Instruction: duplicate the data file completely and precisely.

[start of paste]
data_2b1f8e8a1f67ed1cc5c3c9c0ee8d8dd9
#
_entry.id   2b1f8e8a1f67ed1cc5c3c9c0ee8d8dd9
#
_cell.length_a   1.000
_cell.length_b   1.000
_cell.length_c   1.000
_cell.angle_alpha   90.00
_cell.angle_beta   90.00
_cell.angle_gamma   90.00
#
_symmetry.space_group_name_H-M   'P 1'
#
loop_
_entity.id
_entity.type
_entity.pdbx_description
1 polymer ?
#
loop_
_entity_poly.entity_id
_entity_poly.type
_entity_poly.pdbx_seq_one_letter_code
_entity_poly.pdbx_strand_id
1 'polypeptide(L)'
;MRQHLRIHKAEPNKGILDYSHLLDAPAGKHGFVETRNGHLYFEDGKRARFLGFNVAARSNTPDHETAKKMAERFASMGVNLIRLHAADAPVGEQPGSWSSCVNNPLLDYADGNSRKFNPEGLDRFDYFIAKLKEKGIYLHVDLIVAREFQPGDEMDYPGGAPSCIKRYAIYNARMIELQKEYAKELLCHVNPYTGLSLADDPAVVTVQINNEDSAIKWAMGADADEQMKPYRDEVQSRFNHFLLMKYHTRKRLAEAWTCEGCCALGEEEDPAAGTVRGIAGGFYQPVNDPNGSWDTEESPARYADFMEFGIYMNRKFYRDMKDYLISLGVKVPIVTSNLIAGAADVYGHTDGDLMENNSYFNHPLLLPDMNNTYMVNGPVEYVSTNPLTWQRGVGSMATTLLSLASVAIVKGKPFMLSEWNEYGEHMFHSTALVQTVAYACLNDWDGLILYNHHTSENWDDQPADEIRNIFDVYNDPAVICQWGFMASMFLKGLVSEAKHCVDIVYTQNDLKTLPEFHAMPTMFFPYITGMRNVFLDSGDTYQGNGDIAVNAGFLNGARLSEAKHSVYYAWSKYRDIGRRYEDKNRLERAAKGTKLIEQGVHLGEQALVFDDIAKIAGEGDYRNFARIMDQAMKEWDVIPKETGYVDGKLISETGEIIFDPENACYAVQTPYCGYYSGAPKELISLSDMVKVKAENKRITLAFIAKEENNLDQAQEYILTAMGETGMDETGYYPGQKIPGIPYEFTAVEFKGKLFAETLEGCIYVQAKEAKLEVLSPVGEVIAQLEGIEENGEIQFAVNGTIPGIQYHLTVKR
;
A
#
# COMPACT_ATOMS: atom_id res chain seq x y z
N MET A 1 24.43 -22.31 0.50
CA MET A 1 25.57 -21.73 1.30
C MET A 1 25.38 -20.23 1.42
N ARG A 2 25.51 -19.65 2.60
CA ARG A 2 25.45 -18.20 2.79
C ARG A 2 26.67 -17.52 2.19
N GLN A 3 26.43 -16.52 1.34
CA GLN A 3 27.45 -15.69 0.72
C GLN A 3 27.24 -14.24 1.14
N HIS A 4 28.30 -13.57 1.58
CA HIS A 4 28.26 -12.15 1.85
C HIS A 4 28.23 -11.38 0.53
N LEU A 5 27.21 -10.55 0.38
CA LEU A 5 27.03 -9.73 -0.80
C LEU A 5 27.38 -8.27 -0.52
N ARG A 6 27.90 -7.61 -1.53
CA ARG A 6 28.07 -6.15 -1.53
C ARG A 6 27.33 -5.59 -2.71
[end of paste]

data_2b1f8e8a1f67ed1cc5c3c9c0ee8d8dd9
#
_entry.id   2b1f8e8a1f67ed1cc5c3c9c0ee8d8dd9
#
_cell.length_a   1.000
_cell.length_b   1.000
_cell.length_c   1.000
_cell.angle_alpha   90.00
_cell.angle_beta   90.00
_cell.angle_gamma   90.00
#
_symmetry.space_group_name_H-M   'P 1'
#
loop_
_entity.id
_entity.type
_entity.pdbx_description
1 polymer ?
#
loop_
_entity_poly.entity_id
_entity_poly.type
_entity_poly.pdbx_seq_one_letter_code
_entity_poly.pdbx_strand_id
1 'polypeptide(L)'
;MRQHLRIHKAEPNKGILDYSHLLDAPAGKHGFVETRNGHLYFEDGKRARFLGFNVAARSNTPDHETAKKMAERFASMGVNLIRLHAADAPVGEQPGSWSSCVNNPLLDYADGNSRKFNPEGLDRFDYFIAKLKEKGIYLHVDLIVAREFQPGDEMDYPGGAPSCIKRYAIYNARMIELQKEYAKELLCHVNPYTGLSLADDPAVVTVQINNEDSAIKWAMGADADEQMKPYRDEVQSRFNHFLLMKYHTRKRLAEAWTCEGCCALGEEEDPAAGTVRGIAGGFYQPVNDPNGSWDTEESPARYADFMEFGIYMNRKFYRDMKDYLISLGVKVPIVTSNLIAGAADVYGHTDGDLMENNSYFNHPLLLPDMNNTYMVNGPVEYVSTNPLTWQRGVGSMATTLLSLASVAIVKGKPFMLSEWNEYGEHMFHSTALVQTVAYACLNDWDGLILYNHHTSENWDDQPADEIRNIFDVYNDPAVICQWGFMASMFLKGLVSEAKHCVDIVYTQNDLKTLPEFHAMPTMFFPYITGMRNVFLDSGDTYQGNGDIAVNAGFLNGARLSEAKHSVYYAWSKYRDIGRRYEDKNRLERAAKGTKLIEQGVHLGEQALVFDDIAKIAGEGDYRNFARIMDQAMKEWDVIPKETGYVDGKLISETGEIIFDPENACYAVQTPYCGYYSGAPKELISLSDMVKVKAENKRITLAFIAKEENNLDQAQEYILTAMGETGMDETGYYPGQKIPGIPYEFTAVEFKGKLFAETLEGCIYVQAKEAKLEVLSPVGEVIAQLEGIEENGEIQFAVNGTIPGIQYHLTVKR
;
A
#
# COMPACT_ATOMS: atom_id res chain seq x y z
N MET A 1 24.43 -22.31 0.50
CA MET A 1 25.57 -21.73 1.30
C MET A 1 25.38 -20.23 1.42
N ARG A 2 25.51 -19.65 2.60
CA ARG A 2 25.45 -18.20 2.79
C ARG A 2 26.67 -17.52 2.19
N GLN A 3 26.43 -16.52 1.34
CA GLN A 3 27.45 -15.69 0.72
C GLN A 3 27.24 -14.24 1.14
N HIS A 4 28.30 -13.57 1.58
CA HIS A 4 28.26 -12.15 1.85
C HIS A 4 28.23 -11.38 0.53
N LEU A 5 27.21 -10.55 0.38
CA LEU A 5 27.03 -9.73 -0.80
C LEU A 5 27.38 -8.27 -0.52
N ARG A 6 27.90 -7.61 -1.53
CA ARG A 6 28.07 -6.15 -1.53
C ARG A 6 27.33 -5.59 -2.71